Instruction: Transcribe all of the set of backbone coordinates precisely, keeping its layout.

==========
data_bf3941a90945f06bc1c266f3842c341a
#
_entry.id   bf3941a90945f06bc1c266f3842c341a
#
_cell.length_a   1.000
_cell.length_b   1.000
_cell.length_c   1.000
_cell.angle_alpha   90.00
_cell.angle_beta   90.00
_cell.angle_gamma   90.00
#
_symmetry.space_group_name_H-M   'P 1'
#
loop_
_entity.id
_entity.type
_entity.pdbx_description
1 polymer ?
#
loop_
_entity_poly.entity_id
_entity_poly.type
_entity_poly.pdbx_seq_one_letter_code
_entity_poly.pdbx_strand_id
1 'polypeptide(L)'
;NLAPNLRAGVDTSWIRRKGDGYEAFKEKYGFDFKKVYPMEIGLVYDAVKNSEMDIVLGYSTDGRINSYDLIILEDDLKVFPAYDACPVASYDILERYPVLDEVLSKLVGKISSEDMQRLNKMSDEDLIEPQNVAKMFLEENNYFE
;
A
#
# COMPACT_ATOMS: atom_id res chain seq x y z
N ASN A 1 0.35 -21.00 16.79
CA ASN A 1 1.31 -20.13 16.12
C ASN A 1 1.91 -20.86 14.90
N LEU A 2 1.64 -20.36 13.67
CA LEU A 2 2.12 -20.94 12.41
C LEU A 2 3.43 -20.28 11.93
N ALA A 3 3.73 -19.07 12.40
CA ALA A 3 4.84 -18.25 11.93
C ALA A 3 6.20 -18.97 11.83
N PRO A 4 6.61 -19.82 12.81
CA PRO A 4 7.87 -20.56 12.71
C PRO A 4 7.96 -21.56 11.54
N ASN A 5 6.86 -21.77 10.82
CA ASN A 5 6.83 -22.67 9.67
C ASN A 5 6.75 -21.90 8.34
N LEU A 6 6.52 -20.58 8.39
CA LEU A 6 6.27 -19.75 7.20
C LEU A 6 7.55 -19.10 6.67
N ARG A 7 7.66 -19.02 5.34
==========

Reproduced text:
data_bf3941a90945f06bc1c266f3842c341a
#
_entry.id   bf3941a90945f06bc1c266f3842c341a
#
_cell.length_a   1.000
_cell.length_b   1.000
_cell.length_c   1.000
_cell.angle_alpha   90.00
_cell.angle_beta   90.00
_cell.angle_gamma   90.00
#
_symmetry.space_group_name_H-M   'P 1'
#
loop_
_entity.id
_entity.type
_entity.pdbx_description
1 polymer ?
#
loop_
_entity_poly.entity_id
_entity_poly.type
_entity_poly.pdbx_seq_one_letter_code
_entity_poly.pdbx_strand_id
1 'polypeptide(L)'
;NLAPNLRAGVDTSWIRRKGDGYEAFKEKYGFDFKKVYPMEIGLVYDAVKNSEMDIVLGYSTDGRINSYDLIILEDDLKVFPAYDACPVASYDILERYPVLDEVLSKLVGKISSEDMQRLNKMSDEDLIEPQNVAKMFLEENNYFE
;
A
#
# COMPACT_ATOMS: atom_id res chain seq x y z
N ASN A 1 0.35 -21.00 16.79
CA ASN A 1 1.31 -20.13 16.12
C ASN A 1 1.91 -20.86 14.90
N LEU A 2 1.64 -20.36 13.67
CA LEU A 2 2.12 -20.94 12.41
C LEU A 2 3.43 -20.28 11.93
N ALA A 3 3.73 -19.07 12.40
CA ALA A 3 4.84 -18.25 11.93
C ALA A 3 6.20 -18.97 11.83
N PRO A 4 6.61 -19.82 12.81
CA PRO A 4 7.87 -20.56 12.71
C PRO A 4 7.96 -21.56 11.54
N ASN A 5 6.86 -21.77 10.82
CA ASN A 5 6.83 -22.67 9.67
C ASN A 5 6.75 -21.90 8.34
N LEU A 6 6.52 -20.58 8.39
CA LEU A 6 6.27 -19.75 7.20
C LEU A 6 7.55 -19.10 6.67
N ARG A 7 7.66 -19.02 5.34